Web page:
As I noted in our Amsterdam post, my anticipation for Egypt was running wild. I was trying to not get ahead of myself while in Amsterdam, trying to just enjoy the moment and take everything in. But when we were boarding the flight to Cairo, I was a mix of excited, scared, worried, excited, nervous, excited, and tired. I’m sure there’s a German word for that, right?
And, once again, as noted in the Amsterdam post, we’re travel snobs. We spent a few extra (hundreds, actually) dollars booking direct flights. I had originally pushed for a one-stop flight from Amsterdam, layover in Rome, and to Cairo, all in about 9 hours. It was $200 per person cheaper, but I am so glad Caitlin talked me out of it. We booked direct from Amsterdam to Cairo, and it was awesome. The flight seemed long and was very budget (no food or drinks, no entertainment, etc), but since I have T-Mobile, I downloaded a TON of sports articles, Wikipedia pages, and other random things to read onboard. It felt like forever, but 5.5 hours after leaving Europe, we were setting our feet on our fifth continent: Africa.
(I know, I know, Egypt is very north Africa, and it’s probably like going to Hawaii and saying you’ve visited the USA, but I’m counting it!)
I had read all the travel warnings about Egypt, Jordan, and Israel, and I had read about murders and violence in Israel which happened about 2 weeks before we left, so I was, to understate it, on edge. I probably told Caitlin roughly 2,187 times to “be aware” and “keep an eye out all the time,” and the Cairo airport was the last place I felt unworried. Since I’m writing this, you know we made it out fine, and nothing even remotely dangerous happened to us on the trip, but I was worried the entire time, even if I was able to put it out of my mind sometimes. Was it justified? Was I paranoid? Probably a bit of each. I certainly wouldn’t hesitate to go back, and I wouldn’t tell others to NOT go, but I was a bit relieved when we exited each country safely…if that makes sense.
THE HUSTLE BEGINS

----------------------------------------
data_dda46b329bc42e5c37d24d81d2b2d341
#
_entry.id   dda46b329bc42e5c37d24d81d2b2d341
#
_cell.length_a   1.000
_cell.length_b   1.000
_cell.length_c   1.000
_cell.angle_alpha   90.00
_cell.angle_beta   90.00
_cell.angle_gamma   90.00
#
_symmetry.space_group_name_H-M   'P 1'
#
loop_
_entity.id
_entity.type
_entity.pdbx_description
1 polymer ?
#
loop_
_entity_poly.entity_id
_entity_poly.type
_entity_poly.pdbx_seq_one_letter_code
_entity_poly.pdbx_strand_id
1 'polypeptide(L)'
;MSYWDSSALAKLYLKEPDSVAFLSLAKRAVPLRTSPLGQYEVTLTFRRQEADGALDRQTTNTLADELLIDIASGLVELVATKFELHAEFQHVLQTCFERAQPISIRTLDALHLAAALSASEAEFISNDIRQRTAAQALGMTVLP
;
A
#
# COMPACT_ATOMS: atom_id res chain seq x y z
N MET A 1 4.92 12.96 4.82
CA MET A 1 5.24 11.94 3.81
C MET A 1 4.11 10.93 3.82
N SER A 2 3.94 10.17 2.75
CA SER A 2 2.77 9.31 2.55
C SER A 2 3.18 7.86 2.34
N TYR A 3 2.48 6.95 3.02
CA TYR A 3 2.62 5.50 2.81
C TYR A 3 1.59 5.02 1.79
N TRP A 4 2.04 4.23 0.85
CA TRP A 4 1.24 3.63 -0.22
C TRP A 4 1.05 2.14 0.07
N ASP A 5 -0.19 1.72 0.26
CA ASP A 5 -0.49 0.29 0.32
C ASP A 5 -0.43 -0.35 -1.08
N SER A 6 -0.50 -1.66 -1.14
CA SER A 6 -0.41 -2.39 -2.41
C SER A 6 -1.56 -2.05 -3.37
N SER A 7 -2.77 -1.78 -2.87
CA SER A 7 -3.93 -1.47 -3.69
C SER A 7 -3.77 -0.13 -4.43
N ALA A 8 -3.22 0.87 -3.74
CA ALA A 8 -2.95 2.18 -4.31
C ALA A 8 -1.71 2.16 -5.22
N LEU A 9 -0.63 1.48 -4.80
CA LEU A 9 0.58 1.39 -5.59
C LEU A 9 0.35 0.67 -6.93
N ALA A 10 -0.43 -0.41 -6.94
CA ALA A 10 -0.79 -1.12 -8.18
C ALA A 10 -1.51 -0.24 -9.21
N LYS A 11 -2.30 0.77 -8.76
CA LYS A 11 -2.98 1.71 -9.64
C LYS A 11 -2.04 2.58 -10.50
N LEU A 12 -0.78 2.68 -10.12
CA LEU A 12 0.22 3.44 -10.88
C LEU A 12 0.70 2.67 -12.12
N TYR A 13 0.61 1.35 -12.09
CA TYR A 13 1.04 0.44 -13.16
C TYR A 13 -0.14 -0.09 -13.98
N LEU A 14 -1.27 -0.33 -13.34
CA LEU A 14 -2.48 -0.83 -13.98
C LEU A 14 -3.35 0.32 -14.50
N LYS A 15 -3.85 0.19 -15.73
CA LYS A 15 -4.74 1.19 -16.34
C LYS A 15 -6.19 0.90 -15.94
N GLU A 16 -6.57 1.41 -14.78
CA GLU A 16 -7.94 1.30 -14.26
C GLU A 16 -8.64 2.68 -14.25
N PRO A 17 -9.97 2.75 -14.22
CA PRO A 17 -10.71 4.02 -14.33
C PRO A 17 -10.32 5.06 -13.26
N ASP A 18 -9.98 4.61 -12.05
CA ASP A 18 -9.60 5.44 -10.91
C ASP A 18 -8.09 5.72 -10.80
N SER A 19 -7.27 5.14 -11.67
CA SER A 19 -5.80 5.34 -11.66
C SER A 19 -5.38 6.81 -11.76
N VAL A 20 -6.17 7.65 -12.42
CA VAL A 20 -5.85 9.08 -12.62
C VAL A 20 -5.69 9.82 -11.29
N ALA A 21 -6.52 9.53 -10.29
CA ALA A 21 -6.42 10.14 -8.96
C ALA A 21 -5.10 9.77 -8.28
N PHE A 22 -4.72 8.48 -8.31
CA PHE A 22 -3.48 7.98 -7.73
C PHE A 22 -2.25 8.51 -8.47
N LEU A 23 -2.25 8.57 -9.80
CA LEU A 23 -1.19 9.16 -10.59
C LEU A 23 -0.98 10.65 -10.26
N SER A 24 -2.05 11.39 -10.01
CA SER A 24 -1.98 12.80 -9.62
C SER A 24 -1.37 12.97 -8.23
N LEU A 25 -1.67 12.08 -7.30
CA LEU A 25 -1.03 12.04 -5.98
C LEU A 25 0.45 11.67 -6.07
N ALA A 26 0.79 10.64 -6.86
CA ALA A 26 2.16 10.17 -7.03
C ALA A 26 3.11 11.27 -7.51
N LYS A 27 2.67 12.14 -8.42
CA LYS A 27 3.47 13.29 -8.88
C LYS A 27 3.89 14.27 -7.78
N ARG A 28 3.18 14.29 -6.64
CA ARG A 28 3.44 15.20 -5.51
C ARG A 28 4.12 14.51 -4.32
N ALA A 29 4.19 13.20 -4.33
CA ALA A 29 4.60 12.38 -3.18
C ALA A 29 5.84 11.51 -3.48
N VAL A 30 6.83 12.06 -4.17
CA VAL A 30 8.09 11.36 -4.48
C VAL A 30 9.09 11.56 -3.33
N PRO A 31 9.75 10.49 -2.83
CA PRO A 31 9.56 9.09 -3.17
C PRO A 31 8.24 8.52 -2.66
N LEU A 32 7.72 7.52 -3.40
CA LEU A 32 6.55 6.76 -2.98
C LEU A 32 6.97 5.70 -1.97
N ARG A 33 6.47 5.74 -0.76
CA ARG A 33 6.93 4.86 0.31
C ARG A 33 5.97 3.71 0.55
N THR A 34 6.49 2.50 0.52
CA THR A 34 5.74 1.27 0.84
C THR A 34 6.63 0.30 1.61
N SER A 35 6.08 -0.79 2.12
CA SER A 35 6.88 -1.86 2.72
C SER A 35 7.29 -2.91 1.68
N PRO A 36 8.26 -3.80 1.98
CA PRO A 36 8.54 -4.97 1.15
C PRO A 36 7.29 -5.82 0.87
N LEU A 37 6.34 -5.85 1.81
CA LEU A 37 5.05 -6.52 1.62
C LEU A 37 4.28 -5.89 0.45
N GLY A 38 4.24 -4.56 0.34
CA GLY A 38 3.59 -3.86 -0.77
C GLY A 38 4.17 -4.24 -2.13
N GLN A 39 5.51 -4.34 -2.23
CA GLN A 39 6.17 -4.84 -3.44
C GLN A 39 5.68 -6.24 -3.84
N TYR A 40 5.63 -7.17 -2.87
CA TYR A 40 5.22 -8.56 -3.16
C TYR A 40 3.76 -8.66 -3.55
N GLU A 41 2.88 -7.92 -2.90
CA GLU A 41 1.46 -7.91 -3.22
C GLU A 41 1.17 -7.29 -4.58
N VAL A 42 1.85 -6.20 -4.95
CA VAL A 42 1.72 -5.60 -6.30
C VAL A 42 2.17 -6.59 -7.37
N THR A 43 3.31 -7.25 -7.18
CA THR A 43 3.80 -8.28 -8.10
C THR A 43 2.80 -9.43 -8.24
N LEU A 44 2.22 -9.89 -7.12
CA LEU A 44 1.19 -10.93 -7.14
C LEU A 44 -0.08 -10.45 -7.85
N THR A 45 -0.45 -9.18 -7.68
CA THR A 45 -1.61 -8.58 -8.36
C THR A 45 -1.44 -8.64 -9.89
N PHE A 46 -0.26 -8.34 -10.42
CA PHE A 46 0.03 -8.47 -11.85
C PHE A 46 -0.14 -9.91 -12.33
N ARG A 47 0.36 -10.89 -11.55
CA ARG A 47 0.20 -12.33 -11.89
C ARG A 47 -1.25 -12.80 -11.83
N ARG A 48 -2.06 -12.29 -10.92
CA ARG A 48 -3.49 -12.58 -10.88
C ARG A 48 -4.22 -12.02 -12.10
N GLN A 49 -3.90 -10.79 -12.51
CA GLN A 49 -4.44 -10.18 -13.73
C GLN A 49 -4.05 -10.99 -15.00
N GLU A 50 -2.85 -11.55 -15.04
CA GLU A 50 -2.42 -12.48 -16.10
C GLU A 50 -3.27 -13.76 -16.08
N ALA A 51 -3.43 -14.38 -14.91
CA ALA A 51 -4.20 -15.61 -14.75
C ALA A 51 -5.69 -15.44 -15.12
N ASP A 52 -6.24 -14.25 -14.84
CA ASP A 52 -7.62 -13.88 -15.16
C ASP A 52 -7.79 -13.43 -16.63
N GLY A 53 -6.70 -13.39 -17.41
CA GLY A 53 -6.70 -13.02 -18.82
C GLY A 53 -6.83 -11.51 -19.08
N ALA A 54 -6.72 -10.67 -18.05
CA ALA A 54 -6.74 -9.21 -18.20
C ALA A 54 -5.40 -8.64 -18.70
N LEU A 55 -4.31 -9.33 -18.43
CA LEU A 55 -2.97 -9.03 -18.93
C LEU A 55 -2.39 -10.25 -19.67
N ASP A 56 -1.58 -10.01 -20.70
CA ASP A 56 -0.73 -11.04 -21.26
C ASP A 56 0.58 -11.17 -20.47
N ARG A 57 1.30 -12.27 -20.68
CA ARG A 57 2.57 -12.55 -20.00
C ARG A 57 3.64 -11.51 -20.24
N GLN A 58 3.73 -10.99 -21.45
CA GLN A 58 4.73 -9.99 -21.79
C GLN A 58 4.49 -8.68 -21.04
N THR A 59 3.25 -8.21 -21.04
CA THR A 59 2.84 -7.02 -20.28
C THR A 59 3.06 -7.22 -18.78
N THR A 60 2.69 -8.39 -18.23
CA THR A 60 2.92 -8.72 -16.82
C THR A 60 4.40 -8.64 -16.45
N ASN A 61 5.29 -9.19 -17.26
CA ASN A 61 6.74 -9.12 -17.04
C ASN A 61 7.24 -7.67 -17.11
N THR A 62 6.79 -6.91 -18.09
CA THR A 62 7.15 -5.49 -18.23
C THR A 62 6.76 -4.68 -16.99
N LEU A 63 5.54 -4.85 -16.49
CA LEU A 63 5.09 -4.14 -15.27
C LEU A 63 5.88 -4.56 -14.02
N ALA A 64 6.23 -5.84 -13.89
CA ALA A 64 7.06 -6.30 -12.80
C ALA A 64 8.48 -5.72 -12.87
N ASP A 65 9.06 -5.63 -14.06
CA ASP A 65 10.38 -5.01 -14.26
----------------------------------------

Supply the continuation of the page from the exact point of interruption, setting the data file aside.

One recurring theme of Egypt in particular is the hustle. Now, I get it. I’m self-employed. I like to think of myself as an entrepreneur. I know that in order for my family to eat, I need to sell. Money is a necessary evil. So I get that everyone across the world has to hustle just like I do. But in Egypt, more than any place I’ve ever been, you will get hustled like never before, no matter how careful you are.
Example number one: As soon as we were through security, a nice older lady came up to welcome me to Egypt. Now, I know this isn’t something typically done, but I had no idea what was happening. Caitlin whispered, “What’s she trying to sell us?” and I legitimately thought maybe she was just some nice person hired by Egypt to give people a nice first impression of their country. Hah. 5 minutes turned into 10 turned into 15 and she was still with us, asking questions, telling us about Egypt. When I mentioned we were going to look for our hotel shuttle, she told me she would take us to someone who would know, and before I knew what was happening, we were at a tours and info desk at the airport, being hard-sold on all sorts of Egypt tours and transport. Wow. I thought I knew what was up, but as you’ll see, I truly had no idea what we were in for. We escaped the desk by telling the guy we had already booked everything we needed, and besides, we were only in Egypt for 1.5 days.